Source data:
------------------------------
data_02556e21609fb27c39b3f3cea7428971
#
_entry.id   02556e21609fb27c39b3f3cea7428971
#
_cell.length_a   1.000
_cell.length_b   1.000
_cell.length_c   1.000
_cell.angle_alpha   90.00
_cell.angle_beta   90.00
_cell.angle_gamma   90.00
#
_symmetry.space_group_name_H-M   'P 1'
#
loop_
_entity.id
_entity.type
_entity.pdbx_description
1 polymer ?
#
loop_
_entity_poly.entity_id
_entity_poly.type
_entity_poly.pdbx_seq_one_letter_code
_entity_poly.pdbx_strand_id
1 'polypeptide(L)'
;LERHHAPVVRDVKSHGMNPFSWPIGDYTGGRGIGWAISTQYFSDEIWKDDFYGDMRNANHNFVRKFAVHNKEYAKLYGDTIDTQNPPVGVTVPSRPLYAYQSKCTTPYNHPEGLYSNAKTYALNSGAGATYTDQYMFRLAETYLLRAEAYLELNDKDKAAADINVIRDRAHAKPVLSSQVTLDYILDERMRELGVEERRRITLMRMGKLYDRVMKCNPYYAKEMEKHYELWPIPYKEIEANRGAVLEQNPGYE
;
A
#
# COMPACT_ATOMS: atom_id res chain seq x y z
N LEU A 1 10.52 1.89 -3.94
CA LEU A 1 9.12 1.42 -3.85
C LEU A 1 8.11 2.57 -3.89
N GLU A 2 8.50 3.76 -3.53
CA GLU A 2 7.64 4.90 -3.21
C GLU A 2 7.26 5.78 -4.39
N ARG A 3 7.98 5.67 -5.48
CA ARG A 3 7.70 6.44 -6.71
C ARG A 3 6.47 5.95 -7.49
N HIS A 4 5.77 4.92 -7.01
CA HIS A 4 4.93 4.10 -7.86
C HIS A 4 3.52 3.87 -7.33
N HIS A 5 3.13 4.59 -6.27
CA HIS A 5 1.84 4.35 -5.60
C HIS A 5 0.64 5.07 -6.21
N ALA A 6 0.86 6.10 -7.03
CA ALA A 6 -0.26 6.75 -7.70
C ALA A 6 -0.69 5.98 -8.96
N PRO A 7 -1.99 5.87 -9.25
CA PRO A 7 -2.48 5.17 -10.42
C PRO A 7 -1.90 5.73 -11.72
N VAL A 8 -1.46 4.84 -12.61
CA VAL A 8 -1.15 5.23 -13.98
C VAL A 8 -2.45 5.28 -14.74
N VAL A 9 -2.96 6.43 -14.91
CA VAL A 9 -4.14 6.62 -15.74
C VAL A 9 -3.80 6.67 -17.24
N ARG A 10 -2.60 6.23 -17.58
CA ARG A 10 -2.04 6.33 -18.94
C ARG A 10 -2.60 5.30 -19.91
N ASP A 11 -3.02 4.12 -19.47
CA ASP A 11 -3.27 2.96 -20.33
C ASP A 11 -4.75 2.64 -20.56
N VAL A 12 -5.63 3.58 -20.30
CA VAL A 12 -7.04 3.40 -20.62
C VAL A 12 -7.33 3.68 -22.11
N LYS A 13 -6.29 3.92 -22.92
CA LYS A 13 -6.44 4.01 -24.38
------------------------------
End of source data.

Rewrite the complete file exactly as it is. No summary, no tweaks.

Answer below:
data_02556e21609fb27c39b3f3cea7428971
#
_entry.id   02556e21609fb27c39b3f3cea7428971
#
_cell.length_a   1.000
_cell.length_b   1.000
_cell.length_c   1.000
_cell.angle_alpha   90.00
_cell.angle_beta   90.00
_cell.angle_gamma   90.00
#
_symmetry.space_group_name_H-M   'P 1'
#
loop_
_entity.id
_entity.type
_entity.pdbx_description
1 polymer ?
#
loop_
_entity_poly.entity_id
_entity_poly.type
_entity_poly.pdbx_seq_one_letter_code
_entity_poly.pdbx_strand_id
1 'polypeptide(L)'
;LERHHAPVVRDVKSHGMNPFSWPIGDYTGGRGIGWAISTQYFSDEIWKDDFYGDMRNANHNFVRKFAVHNKEYAKLYGDTIDTQNPPVGVTVPSRPLYAYQSKCTTPYNHPEGLYSNAKTYALNSGAGATYTDQYMFRLAETYLLRAEAYLELNDKDKAAADINVIRDRAHAKPVLSSQVTLDYILDERMRELGVEERRRITLMRMGKLYDRVMKCNPYYAKEMEKHYELWPIPYKEIEANRGAVLEQNPGYE
;
A
#
# COMPACT_ATOMS: atom_id res chain seq x y z
N LEU A 1 10.52 1.89 -3.94
CA LEU A 1 9.12 1.42 -3.85
C LEU A 1 8.11 2.57 -3.89
N GLU A 2 8.50 3.76 -3.53
CA GLU A 2 7.64 4.90 -3.21
C GLU A 2 7.26 5.78 -4.39
N ARG A 3 7.98 5.67 -5.48
CA ARG A 3 7.70 6.44 -6.71
C ARG A 3 6.47 5.95 -7.49
N HIS A 4 5.77 4.92 -7.01
CA HIS A 4 4.93 4.10 -7.86
C HIS A 4 3.52 3.87 -7.33
N HIS A 5 3.13 4.59 -6.27
CA HIS A 5 1.84 4.35 -5.60
C HIS A 5 0.64 5.07 -6.21
N ALA A 6 0.86 6.10 -7.03
CA ALA A 6 -0.26 6.75 -7.70
C ALA A 6 -0.69 5.98 -8.96
N PRO A 7 -1.99 5.87 -9.25
CA PRO A 7 -2.48 5.17 -10.42
C PRO A 7 -1.90 5.73 -11.72
N VAL A 8 -1.46 4.84 -12.61
CA VAL A 8 -1.15 5.23 -13.98
C VAL A 8 -2.45 5.28 -14.74
N VAL A 9 -2.96 6.43 -14.91
CA VAL A 9 -4.14 6.62 -15.74
C VAL A 9 -3.80 6.67 -17.24
N ARG A 10 -2.60 6.23 -17.58
CA ARG A 10 -2.04 6.33 -18.94
C ARG A 10 -2.60 5.30 -19.91
N ASP A 11 -3.02 4.12 -19.47
CA ASP A 11 -3.27 2.96 -20.33
C ASP A 11 -4.75 2.64 -20.56
N VAL A 12 -5.63 3.58 -20.30
CA VAL A 12 -7.04 3.40 -20.62
C VAL A 12 -7.33 3.68 -22.11
N LYS A 13 -6.29 3.92 -22.92
CA LYS A 13 -6.44 4.01 -24.38